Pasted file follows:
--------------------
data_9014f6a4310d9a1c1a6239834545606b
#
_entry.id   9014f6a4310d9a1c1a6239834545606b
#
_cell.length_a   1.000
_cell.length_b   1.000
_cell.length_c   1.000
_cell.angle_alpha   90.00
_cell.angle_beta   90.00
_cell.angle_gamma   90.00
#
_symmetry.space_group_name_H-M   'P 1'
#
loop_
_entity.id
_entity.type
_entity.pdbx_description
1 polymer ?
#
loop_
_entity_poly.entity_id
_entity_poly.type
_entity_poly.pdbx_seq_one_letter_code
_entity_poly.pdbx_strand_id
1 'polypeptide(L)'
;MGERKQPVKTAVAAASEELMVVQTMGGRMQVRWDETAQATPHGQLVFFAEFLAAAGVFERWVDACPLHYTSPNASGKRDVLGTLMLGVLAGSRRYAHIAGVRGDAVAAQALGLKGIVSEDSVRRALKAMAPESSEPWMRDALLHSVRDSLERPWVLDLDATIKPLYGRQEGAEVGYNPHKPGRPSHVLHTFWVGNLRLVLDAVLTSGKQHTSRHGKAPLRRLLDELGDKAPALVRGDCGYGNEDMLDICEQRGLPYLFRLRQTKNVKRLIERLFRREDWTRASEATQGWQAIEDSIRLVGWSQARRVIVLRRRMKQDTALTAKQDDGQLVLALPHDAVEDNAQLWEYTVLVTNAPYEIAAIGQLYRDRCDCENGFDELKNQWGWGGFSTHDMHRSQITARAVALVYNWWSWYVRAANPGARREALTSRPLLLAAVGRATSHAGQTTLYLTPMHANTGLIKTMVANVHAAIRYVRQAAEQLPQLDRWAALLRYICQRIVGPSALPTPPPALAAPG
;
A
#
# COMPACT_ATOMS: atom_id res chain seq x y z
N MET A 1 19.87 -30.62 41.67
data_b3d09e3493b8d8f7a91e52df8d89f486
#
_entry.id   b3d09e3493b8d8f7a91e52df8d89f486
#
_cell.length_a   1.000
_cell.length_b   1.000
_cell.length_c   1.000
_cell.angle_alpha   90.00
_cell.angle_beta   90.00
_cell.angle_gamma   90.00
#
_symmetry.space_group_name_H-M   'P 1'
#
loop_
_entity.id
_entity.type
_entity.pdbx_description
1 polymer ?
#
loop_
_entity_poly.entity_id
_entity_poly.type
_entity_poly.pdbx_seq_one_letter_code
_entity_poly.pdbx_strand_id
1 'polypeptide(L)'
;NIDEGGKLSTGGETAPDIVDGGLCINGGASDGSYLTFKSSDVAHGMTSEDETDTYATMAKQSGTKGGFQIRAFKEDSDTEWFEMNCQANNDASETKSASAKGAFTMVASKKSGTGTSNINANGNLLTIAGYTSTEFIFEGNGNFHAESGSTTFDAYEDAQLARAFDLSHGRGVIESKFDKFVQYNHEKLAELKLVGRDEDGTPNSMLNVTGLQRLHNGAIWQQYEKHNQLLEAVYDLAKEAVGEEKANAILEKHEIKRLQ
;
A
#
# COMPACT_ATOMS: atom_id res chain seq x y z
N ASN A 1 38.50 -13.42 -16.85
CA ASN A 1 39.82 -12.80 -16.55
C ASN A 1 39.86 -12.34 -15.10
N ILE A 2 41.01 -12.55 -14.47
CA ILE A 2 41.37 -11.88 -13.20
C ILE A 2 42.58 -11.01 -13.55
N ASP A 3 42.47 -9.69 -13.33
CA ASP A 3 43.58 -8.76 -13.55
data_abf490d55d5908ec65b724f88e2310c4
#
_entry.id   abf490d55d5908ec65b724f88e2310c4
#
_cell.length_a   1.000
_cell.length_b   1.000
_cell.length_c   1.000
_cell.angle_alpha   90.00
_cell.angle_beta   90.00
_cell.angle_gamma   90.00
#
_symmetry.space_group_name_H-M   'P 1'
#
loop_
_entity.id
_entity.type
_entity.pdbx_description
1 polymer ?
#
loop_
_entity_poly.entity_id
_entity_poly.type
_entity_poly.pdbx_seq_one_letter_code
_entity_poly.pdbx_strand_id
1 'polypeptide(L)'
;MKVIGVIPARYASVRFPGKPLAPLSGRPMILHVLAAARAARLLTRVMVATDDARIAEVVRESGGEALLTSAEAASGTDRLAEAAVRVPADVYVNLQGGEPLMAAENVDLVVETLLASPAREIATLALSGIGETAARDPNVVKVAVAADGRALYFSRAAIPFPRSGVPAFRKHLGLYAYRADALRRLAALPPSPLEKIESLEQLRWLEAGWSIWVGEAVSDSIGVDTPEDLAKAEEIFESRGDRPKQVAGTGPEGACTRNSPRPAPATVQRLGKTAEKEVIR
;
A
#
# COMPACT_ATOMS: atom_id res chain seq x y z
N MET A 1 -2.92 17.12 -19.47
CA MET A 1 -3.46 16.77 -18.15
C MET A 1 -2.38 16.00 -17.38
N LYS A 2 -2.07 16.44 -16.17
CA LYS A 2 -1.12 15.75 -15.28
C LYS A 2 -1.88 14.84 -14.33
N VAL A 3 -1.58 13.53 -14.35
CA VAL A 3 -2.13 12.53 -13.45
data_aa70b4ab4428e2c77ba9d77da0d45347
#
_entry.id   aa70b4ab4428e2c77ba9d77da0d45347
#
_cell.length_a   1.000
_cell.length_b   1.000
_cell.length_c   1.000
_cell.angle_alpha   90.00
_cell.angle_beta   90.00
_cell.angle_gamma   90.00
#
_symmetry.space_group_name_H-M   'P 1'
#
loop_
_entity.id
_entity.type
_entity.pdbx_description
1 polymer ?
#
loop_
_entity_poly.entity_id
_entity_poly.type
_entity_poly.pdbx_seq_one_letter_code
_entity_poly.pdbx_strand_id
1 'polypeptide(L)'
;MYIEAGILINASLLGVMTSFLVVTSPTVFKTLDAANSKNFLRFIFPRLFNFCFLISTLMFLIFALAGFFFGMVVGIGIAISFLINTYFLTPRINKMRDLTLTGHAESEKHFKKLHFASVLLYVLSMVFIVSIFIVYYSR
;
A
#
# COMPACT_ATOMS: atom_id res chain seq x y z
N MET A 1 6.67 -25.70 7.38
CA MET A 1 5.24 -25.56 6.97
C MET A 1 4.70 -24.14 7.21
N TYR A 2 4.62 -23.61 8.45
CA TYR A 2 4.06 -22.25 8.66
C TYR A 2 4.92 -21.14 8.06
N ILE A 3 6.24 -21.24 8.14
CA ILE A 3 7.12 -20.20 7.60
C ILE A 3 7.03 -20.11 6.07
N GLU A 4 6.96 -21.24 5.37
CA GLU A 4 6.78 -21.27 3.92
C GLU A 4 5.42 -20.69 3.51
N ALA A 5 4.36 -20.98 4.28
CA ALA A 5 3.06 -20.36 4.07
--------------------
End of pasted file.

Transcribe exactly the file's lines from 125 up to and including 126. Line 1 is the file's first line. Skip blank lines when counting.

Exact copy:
1 polymer ?
#